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Winter Light - revisions

It's really interesting the way this is going. I guess revisions aren't so terrible as I was making them out to be. I like discovering things I did that were right, and I am learning more about the way I write. I can't really plot out an entire novel before I write it, though it is a necessity to plot out the major events. The bits and pieces, "filler," ends up becoming the most important part, and I make it up as I go along-- kind of like sewing a basic garment together, then embroidering and embellishing on it, which is a real joy (in both cases). I guess a storyteller is an embellisher. Some people get on a kick about how they are liars as authors, loving to tell lies. I'm not sure what that's about. I don't have any trouble telling the truth, and when I tell people about things that happened to me I'm pretty bare bones. No one would ever guess that I write novels. The embellishments to my character's basic story are hardly lies. They're where the life is.
I found after a cursory analysis that Winter Light's major premise is fragmented into several subplots which all add back up to the premise. The subplots are necessary because there are many characters and relationships. Every character's relationship with every other is fascinating, and it's confusing because at times the story seems saga-like. It's hard to maintain a singular perspective and I'm still not totally sure what kind of story this really is. It's a gothic romance primarily, with a saga influence. All family relationships/conflicts support my premise, which somehow reminds me of The Last Unicorn.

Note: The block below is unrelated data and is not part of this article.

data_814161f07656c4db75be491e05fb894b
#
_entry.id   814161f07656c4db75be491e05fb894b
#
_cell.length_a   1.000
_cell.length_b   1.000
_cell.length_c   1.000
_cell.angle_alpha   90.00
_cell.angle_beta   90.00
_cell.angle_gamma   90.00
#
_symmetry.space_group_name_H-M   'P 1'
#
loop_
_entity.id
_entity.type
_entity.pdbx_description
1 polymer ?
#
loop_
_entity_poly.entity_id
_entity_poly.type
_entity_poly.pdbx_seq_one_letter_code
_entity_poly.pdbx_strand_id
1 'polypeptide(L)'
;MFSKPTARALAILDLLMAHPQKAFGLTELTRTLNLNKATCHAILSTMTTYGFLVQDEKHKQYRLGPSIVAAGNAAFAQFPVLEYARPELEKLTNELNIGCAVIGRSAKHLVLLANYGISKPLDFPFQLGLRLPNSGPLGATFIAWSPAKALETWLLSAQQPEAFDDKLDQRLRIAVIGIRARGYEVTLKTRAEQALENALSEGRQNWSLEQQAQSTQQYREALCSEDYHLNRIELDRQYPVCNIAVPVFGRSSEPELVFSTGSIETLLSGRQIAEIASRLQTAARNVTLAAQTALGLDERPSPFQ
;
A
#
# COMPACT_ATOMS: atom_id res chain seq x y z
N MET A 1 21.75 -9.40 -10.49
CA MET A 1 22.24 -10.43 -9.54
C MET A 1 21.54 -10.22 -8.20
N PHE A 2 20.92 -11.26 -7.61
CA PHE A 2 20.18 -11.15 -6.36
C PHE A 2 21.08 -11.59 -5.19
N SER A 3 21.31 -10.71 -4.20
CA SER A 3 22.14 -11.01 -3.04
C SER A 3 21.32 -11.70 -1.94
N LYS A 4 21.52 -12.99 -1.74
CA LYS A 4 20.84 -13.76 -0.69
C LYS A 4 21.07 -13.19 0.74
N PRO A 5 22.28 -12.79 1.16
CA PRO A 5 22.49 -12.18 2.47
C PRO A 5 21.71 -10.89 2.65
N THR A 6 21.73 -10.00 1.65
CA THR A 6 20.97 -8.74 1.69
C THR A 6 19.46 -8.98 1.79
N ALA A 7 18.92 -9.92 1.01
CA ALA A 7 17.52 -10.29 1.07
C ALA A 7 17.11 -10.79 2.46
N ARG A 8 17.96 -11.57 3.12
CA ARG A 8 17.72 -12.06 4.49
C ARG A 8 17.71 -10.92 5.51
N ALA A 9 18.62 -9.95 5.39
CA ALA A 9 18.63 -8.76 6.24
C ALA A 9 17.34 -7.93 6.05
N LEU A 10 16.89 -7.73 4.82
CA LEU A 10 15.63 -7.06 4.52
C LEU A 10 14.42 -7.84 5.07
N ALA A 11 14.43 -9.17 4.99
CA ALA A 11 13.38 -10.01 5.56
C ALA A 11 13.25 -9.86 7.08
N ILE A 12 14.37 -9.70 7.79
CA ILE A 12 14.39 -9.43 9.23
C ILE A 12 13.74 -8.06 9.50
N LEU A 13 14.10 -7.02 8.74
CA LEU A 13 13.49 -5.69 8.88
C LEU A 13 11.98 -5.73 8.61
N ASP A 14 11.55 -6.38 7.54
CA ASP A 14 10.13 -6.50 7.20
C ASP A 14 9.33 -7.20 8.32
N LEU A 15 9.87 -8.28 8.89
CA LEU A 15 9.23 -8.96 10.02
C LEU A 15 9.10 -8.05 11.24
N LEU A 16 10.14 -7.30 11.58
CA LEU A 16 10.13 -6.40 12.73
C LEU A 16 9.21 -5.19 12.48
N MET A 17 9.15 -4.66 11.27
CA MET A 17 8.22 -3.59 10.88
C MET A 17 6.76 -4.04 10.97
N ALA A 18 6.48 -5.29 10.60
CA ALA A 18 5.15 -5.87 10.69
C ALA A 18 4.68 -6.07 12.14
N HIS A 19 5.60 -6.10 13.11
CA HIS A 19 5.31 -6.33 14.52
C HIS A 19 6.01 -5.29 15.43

The character I find myself repeating is King Haggard, of The Last Unicorn. He's the gothic romance patriarch, and Peter S. Beagle's sympathetic portrayal of him really impacted me. He has done something wrong, because inside him is a craving for beauty, a delicacy of spirit that most people, who never do anything wrong, are never enlightened enough to feel. He is one of those rare people who believes in and loves unicorns-- that he imprisons them for himself is wrong, and yet I feel infinitely sympathetic to this kindred spirit. Is it worse to imprison beauty and delight in it, or to be just another tiresome drone who never notices beauty?
The story's title comes from the lyrics, "Wandering through the winter light/ the wicked and the sane/ bear witness to salvation/ and life starts over again." The song is ghostly, not really about right or wrong but the no man's land which exists between them, where real life lies.

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